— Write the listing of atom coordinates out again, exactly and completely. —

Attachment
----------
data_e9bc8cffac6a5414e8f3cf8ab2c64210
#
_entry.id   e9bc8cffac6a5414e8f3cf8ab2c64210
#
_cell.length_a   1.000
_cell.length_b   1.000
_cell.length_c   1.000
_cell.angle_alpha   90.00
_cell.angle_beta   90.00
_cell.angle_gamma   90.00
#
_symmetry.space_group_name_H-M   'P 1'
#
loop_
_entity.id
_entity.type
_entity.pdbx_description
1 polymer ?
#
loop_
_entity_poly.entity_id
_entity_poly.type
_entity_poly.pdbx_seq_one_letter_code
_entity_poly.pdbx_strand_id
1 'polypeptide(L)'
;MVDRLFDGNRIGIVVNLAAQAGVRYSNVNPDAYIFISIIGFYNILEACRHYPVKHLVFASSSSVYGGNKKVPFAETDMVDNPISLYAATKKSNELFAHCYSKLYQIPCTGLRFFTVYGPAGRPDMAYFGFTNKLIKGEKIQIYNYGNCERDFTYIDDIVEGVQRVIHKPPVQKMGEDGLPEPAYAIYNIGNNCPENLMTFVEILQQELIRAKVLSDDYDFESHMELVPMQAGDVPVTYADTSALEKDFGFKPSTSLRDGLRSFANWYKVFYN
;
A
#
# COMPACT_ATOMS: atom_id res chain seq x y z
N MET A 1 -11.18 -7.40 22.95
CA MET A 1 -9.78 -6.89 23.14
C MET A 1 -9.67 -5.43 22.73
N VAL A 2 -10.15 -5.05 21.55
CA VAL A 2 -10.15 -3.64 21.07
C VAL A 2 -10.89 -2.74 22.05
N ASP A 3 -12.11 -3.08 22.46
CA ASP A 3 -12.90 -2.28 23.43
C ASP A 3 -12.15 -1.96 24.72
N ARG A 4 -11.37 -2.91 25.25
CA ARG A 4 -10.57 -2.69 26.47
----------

data_e9bc8cffac6a5414e8f3cf8ab2c64210
#
_entry.id   e9bc8cffac6a5414e8f3cf8ab2c64210
#
_cell.length_a   1.000
_cell.length_b   1.000
_cell.length_c   1.000
_cell.angle_alpha   90.00
_cell.angle_beta   90.00
_cell.angle_gamma   90.00
#
_symmetry.space_group_name_H-M   'P 1'
#
loop_
_entity.id
_entity.type
_entity.pdbx_description
1 polymer ?
#
loop_
_entity_poly.entity_id
_entity_poly.type
_entity_poly.pdbx_seq_one_letter_code
_entity_poly.pdbx_strand_id
1 'polypeptide(L)'
;MVDRLFDGNRIGIVVNLAAQAGVRYSNVNPDAYIFISIIGFYNILEACRHYPVKHLVFASSSSVYGGNKKVPFAETDMVDNPISLYAATKKSNELFAHCYSKLYQIPCTGLRFFTVYGPAGRPDMAYFGFTNKLIKGEKIQIYNYGNCERDFTYIDDIVEGVQRVIHKPPVQKMGEDGLPEPAYAIYNIGNNCPENLMTFVEILQQELIRAKVLSDDYDFESHMELVPMQAGDVPVTYADTSALEKDFGFKPSTSLRDGLRSFANWYKVFYN
;
A
#
# COMPACT_ATOMS: atom_id res chain seq x y z
N MET A 1 -11.18 -7.40 22.95
CA MET A 1 -9.78 -6.89 23.14
C MET A 1 -9.67 -5.43 22.73
N VAL A 2 -10.15 -5.05 21.55
CA VAL A 2 -10.15 -3.64 21.07
C VAL A 2 -10.89 -2.74 22.05
N ASP A 3 -12.11 -3.08 22.46
CA ASP A 3 -12.90 -2.28 23.43
C ASP A 3 -12.15 -1.96 24.72
N ARG A 4 -11.37 -2.91 25.25
CA ARG A 4 -10.57 -2.69 26.47